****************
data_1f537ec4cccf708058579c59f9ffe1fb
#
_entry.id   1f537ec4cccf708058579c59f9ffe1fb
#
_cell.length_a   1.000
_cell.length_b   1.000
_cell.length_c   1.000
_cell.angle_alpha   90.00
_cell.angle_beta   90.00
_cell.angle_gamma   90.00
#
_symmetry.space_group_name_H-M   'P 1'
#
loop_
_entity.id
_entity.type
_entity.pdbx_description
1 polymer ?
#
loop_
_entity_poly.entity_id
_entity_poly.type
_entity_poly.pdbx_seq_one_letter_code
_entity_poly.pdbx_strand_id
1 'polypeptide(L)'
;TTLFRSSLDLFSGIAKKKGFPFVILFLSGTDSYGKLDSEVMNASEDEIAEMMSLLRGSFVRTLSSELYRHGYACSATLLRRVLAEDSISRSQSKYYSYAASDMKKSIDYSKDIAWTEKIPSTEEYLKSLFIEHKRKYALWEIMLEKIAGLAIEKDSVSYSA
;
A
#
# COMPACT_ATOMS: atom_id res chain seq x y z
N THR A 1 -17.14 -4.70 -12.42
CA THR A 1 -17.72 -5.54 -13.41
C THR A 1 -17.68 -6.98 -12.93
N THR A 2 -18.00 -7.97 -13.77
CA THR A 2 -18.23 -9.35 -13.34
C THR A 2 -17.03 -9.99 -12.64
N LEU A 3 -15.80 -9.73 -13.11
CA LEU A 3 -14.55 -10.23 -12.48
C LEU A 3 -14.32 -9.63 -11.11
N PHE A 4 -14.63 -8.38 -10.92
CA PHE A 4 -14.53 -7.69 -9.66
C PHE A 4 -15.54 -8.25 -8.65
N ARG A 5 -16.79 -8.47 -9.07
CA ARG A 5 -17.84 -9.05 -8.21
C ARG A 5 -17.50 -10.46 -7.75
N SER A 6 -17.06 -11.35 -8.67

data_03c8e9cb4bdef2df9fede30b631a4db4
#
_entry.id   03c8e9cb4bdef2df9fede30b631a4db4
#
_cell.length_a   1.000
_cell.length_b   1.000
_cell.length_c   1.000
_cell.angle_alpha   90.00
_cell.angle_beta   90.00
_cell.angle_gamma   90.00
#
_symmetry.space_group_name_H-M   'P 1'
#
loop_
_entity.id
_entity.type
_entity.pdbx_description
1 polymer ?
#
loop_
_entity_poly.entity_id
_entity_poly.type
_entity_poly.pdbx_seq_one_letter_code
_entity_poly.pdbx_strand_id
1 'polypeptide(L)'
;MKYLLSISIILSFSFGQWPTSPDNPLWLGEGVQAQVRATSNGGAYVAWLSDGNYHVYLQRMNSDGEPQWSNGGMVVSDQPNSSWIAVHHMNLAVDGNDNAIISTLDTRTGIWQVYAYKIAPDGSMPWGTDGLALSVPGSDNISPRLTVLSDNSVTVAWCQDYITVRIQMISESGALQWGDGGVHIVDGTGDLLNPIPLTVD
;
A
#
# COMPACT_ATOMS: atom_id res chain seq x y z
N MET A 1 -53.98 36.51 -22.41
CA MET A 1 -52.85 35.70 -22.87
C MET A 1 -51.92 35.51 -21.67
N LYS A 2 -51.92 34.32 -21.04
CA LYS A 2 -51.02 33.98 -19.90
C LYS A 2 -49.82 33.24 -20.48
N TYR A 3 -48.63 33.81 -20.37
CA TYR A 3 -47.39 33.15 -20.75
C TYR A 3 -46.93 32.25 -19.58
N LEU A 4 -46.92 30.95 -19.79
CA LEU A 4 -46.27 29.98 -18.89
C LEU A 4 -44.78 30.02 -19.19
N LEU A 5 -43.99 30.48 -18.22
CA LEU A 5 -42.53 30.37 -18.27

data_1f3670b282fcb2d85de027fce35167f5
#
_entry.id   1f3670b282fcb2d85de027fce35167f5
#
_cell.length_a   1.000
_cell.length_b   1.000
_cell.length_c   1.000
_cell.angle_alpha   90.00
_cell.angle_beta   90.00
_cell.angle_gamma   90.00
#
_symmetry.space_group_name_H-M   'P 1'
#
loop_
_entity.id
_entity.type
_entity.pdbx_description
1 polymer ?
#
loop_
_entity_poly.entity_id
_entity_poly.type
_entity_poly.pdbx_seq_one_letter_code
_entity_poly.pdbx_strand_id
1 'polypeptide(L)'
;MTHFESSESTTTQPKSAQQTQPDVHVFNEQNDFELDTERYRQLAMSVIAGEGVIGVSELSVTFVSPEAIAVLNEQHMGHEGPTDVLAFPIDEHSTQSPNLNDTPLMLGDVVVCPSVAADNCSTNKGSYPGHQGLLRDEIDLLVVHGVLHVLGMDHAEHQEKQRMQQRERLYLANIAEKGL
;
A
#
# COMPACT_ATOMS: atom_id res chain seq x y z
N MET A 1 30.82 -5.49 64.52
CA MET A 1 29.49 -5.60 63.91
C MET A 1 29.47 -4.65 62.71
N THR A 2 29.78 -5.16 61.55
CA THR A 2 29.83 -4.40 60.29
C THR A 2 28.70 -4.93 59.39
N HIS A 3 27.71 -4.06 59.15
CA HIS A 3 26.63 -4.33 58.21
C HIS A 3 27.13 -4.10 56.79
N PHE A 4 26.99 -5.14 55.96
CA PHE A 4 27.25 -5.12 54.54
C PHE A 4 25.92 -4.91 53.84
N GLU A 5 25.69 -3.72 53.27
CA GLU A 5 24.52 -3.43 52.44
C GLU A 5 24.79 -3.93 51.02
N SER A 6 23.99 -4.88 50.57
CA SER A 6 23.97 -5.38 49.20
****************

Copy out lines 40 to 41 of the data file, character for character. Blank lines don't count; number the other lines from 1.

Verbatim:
N PHE A 4 -14.63 -8.38 -10.92
CA PHE A 4 -14.53 -7.69 -9.66